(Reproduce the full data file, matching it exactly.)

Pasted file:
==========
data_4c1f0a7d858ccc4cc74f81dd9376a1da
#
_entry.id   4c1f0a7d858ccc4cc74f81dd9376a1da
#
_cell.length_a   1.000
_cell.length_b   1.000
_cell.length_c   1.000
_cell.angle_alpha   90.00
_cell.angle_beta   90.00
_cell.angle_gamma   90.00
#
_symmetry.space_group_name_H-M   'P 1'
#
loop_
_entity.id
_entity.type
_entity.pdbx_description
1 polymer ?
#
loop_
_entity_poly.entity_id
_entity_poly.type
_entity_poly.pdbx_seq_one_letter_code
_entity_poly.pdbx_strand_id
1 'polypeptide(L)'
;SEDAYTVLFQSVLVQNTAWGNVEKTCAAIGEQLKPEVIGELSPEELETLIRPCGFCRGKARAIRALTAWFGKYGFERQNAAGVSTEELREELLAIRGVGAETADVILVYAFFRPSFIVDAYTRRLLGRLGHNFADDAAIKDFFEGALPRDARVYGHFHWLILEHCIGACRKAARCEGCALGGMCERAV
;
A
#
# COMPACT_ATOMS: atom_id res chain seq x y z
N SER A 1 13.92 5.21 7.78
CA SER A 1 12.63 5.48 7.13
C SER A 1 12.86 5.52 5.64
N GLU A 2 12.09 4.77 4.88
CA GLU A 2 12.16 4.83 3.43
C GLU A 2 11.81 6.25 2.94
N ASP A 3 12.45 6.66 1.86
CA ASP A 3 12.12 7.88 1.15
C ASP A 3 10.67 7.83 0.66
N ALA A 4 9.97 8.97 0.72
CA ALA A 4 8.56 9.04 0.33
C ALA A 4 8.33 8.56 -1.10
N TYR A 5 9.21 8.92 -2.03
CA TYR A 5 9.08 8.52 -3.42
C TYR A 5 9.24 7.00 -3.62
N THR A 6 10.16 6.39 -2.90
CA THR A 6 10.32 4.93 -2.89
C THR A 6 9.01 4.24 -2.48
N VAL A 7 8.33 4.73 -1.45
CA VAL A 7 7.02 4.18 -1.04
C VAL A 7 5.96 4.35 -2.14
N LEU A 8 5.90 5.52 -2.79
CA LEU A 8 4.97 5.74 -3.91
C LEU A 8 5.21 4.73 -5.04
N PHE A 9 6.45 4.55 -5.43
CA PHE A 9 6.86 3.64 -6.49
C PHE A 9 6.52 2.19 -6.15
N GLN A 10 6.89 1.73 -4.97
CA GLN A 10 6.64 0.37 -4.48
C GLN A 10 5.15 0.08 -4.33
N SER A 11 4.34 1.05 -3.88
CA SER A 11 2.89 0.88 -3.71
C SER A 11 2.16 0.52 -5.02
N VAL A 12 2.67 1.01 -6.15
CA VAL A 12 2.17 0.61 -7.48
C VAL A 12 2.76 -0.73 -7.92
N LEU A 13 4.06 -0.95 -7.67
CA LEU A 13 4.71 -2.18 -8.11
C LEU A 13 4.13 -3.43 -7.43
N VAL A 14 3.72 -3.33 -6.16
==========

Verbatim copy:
data_4c1f0a7d858ccc4cc74f81dd9376a1da
#
_entry.id   4c1f0a7d858ccc4cc74f81dd9376a1da
#
_cell.length_a   1.000
_cell.length_b   1.000
_cell.length_c   1.000
_cell.angle_alpha   90.00
_cell.angle_beta   90.00
_cell.angle_gamma   90.00
#
_symmetry.space_group_name_H-M   'P 1'
#
loop_
_entity.id
_entity.type
_entity.pdbx_description
1 polymer ?
#
loop_
_entity_poly.entity_id
_entity_poly.type
_entity_poly.pdbx_seq_one_letter_code
_entity_poly.pdbx_strand_id
1 'polypeptide(L)'
;SEDAYTVLFQSVLVQNTAWGNVEKTCAAIGEQLKPEVIGELSPEELETLIRPCGFCRGKARAIRALTAWFGKYGFERQNAAGVSTEELREELLAIRGVGAETADVILVYAFFRPSFIVDAYTRRLLGRLGHNFADDAAIKDFFEGALPRDARVYGHFHWLILEHCIGACRKAARCEGCALGGMCERAV
;
A
#
# COMPACT_ATOMS: atom_id res chain seq x y z
N SER A 1 13.92 5.21 7.78
CA SER A 1 12.63 5.48 7.13
C SER A 1 12.86 5.52 5.64
N GLU A 2 12.09 4.77 4.88
CA GLU A 2 12.16 4.83 3.43
C GLU A 2 11.81 6.25 2.94
N ASP A 3 12.45 6.66 1.86
CA ASP A 3 12.12 7.88 1.15
C ASP A 3 10.67 7.83 0.66
N ALA A 4 9.97 8.97 0.72
CA ALA A 4 8.56 9.04 0.33
C ALA A 4 8.33 8.56 -1.10
N TYR A 5 9.21 8.92 -2.03
CA TYR A 5 9.08 8.52 -3.42
C TYR A 5 9.24 7.00 -3.62
N THR A 6 10.16 6.39 -2.90
CA THR A 6 10.32 4.93 -2.89
C THR A 6 9.01 4.24 -2.48
N VAL A 7 8.33 4.73 -1.45
CA VAL A 7 7.02 4.18 -1.04
C VAL A 7 5.96 4.35 -2.14
N LEU A 8 5.90 5.52 -2.79
CA LEU A 8 4.97 5.74 -3.91
C LEU A 8 5.21 4.73 -5.04
N PHE A 9 6.45 4.55 -5.43
CA PHE A 9 6.86 3.64 -6.49
C PHE A 9 6.52 2.19 -6.15
N GLN A 10 6.89 1.73 -4.97
CA GLN A 10 6.64 0.37 -4.48
C GLN A 10 5.15 0.08 -4.33
N SER A 11 4.34 1.05 -3.88
CA SER A 11 2.89 0.88 -3.71
C SER A 11 2.16 0.52 -5.02
N VAL A 12 2.67 1.01 -6.15
CA VAL A 12 2.17 0.61 -7.48
C VAL A 12 2.76 -0.73 -7.92
N LEU A 13 4.06 -0.95 -7.67
CA LEU A 13 4.71 -2.18 -8.11
C LEU A 13 4.13 -3.43 -7.43
N VAL A 14 3.72 -3.33 -6.16